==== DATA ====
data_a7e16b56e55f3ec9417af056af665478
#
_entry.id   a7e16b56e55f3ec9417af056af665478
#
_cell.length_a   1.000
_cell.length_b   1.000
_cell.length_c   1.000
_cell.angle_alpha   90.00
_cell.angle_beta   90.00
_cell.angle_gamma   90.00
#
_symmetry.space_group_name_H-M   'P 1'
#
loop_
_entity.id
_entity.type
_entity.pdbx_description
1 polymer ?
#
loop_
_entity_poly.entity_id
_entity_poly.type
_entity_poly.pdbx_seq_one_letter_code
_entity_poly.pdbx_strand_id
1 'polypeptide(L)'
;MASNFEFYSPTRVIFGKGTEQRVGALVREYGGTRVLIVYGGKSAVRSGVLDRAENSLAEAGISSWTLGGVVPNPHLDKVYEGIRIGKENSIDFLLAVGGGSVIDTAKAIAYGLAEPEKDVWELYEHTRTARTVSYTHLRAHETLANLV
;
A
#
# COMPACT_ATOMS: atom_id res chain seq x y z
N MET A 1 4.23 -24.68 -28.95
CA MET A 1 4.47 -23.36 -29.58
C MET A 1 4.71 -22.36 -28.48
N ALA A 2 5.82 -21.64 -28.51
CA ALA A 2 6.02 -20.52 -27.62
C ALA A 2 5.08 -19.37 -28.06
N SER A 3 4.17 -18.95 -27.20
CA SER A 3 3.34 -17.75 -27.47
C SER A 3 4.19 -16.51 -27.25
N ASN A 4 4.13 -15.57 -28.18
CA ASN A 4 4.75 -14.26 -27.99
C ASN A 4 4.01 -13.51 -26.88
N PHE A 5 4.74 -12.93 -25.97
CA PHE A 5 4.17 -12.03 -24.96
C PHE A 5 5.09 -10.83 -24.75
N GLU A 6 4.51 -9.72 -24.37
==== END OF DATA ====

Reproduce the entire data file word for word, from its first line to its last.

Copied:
data_a7e16b56e55f3ec9417af056af665478
#
_entry.id   a7e16b56e55f3ec9417af056af665478
#
_cell.length_a   1.000
_cell.length_b   1.000
_cell.length_c   1.000
_cell.angle_alpha   90.00
_cell.angle_beta   90.00
_cell.angle_gamma   90.00
#
_symmetry.space_group_name_H-M   'P 1'
#
loop_
_entity.id
_entity.type
_entity.pdbx_description
1 polymer ?
#
loop_
_entity_poly.entity_id
_entity_poly.type
_entity_poly.pdbx_seq_one_letter_code
_entity_poly.pdbx_strand_id
1 'polypeptide(L)'
;MASNFEFYSPTRVIFGKGTEQRVGALVREYGGTRVLIVYGGKSAVRSGVLDRAENSLAEAGISSWTLGGVVPNPHLDKVYEGIRIGKENSIDFLLAVGGGSVIDTAKAIAYGLAEPEKDVWELYEHTRTARTVSYTHLRAHETLANLV
;
A
#
# COMPACT_ATOMS: atom_id res chain seq x y z
N MET A 1 4.23 -24.68 -28.95
CA MET A 1 4.47 -23.36 -29.58
C MET A 1 4.71 -22.36 -28.48
N ALA A 2 5.82 -21.64 -28.51
CA ALA A 2 6.02 -20.52 -27.62
C ALA A 2 5.08 -19.37 -28.06
N SER A 3 4.17 -18.95 -27.20
CA SER A 3 3.34 -17.75 -27.47
C SER A 3 4.19 -16.51 -27.25
N ASN A 4 4.13 -15.57 -28.18
CA ASN A 4 4.75 -14.26 -27.99
C ASN A 4 4.01 -13.51 -26.88
N PHE A 5 4.74 -12.93 -25.97
CA PHE A 5 4.17 -12.03 -24.96
C PHE A 5 5.09 -10.83 -24.75
N GLU A 6 4.51 -9.72 -24.37